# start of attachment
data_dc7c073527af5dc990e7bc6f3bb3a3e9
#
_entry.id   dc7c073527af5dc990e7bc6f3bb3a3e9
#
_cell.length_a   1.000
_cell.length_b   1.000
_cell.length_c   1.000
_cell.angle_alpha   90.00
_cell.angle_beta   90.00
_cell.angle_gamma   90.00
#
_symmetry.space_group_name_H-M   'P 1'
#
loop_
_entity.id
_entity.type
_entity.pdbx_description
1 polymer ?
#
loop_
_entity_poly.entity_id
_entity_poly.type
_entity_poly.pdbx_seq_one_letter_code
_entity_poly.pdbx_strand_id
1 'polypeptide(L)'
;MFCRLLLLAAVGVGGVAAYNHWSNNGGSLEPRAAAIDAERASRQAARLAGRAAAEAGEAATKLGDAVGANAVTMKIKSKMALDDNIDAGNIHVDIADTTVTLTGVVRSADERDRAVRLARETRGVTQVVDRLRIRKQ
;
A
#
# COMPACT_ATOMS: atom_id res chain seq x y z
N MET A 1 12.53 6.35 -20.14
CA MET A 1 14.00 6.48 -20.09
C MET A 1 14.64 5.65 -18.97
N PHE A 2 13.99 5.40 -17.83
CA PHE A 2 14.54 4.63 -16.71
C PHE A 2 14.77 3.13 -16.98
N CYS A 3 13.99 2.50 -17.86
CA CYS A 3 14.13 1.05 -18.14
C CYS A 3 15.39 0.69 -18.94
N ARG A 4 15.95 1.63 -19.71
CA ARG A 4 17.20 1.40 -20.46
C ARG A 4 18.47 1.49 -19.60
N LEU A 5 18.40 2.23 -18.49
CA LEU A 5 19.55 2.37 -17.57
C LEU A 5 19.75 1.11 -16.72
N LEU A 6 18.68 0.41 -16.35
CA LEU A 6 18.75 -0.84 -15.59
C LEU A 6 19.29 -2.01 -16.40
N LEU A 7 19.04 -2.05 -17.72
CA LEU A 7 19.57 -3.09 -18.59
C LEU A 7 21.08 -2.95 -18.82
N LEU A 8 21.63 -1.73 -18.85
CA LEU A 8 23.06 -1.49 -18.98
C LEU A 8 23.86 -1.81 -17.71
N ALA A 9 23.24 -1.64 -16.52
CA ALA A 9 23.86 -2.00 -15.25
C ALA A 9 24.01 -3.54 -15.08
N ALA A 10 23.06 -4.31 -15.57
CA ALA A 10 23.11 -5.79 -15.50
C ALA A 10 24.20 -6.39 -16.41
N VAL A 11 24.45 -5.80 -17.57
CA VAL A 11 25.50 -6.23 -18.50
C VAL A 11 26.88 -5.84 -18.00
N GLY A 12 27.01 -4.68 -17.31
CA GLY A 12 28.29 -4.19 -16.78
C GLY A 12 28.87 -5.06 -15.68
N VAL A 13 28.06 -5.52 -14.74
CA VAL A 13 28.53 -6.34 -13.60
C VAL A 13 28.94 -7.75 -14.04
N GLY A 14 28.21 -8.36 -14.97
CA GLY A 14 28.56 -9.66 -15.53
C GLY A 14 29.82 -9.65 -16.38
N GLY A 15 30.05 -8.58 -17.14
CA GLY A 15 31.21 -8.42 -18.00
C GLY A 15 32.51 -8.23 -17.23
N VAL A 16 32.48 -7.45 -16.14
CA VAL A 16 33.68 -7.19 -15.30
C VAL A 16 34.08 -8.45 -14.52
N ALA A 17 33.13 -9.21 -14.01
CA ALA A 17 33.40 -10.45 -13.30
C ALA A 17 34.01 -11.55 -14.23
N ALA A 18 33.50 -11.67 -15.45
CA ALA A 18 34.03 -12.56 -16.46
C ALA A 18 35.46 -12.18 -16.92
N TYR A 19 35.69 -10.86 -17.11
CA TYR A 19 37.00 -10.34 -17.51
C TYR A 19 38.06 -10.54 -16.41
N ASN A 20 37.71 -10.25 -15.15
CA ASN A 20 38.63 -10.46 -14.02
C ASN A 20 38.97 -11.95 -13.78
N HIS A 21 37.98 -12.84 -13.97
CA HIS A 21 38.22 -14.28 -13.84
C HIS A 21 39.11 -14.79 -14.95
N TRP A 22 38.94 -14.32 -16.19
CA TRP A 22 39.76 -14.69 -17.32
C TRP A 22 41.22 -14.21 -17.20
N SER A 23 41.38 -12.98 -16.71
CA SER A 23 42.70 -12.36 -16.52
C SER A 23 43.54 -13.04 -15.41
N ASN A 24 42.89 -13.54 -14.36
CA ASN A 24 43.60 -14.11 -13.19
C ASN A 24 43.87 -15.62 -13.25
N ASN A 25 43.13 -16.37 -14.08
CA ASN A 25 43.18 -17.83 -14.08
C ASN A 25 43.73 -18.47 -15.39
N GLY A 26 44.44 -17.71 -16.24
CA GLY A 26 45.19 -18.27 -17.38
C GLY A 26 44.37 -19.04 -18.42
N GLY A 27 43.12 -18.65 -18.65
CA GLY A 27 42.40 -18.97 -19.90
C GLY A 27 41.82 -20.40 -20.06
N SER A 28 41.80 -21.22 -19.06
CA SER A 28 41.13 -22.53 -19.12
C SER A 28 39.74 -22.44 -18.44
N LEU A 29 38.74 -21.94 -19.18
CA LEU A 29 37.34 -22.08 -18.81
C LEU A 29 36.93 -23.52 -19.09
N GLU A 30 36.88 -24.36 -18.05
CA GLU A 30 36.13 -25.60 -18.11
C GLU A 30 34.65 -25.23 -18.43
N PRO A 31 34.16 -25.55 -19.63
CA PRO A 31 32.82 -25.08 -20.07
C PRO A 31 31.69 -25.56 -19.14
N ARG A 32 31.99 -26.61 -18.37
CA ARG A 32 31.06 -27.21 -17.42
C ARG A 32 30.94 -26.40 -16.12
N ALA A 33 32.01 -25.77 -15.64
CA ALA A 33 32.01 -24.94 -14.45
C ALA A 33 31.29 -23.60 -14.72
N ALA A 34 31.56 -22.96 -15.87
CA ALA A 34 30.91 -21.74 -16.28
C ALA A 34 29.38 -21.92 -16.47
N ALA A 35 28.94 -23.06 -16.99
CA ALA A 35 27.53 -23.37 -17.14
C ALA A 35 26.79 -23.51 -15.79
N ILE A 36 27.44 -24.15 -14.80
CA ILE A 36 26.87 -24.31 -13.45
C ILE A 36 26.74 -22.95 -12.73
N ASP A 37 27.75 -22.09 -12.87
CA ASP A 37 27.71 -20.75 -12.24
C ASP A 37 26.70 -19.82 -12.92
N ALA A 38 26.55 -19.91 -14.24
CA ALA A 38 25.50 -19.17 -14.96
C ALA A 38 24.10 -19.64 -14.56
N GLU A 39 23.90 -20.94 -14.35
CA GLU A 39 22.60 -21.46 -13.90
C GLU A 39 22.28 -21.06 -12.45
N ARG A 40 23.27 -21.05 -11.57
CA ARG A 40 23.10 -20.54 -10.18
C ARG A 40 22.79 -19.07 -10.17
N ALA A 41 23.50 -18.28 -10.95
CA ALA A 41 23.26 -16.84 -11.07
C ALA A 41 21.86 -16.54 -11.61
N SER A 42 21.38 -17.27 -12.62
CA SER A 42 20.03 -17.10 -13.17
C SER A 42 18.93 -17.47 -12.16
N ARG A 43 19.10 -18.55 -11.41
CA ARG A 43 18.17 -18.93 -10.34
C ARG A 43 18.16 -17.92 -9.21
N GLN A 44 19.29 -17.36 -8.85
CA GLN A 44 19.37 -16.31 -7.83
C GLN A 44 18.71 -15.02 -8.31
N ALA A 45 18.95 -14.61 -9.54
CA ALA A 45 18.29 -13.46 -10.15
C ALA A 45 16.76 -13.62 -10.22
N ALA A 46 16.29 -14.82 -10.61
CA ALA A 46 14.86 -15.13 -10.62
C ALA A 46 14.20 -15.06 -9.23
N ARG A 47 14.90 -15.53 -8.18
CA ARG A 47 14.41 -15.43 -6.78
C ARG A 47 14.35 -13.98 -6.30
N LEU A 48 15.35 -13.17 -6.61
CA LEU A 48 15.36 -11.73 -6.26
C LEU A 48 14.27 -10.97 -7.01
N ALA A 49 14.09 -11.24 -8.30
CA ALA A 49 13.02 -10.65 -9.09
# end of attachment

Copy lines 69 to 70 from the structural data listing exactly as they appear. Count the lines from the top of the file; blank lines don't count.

C VAL A 13 28.94 -7.75 -14.04
N GLY A 14 28.21 -8.36 -14.97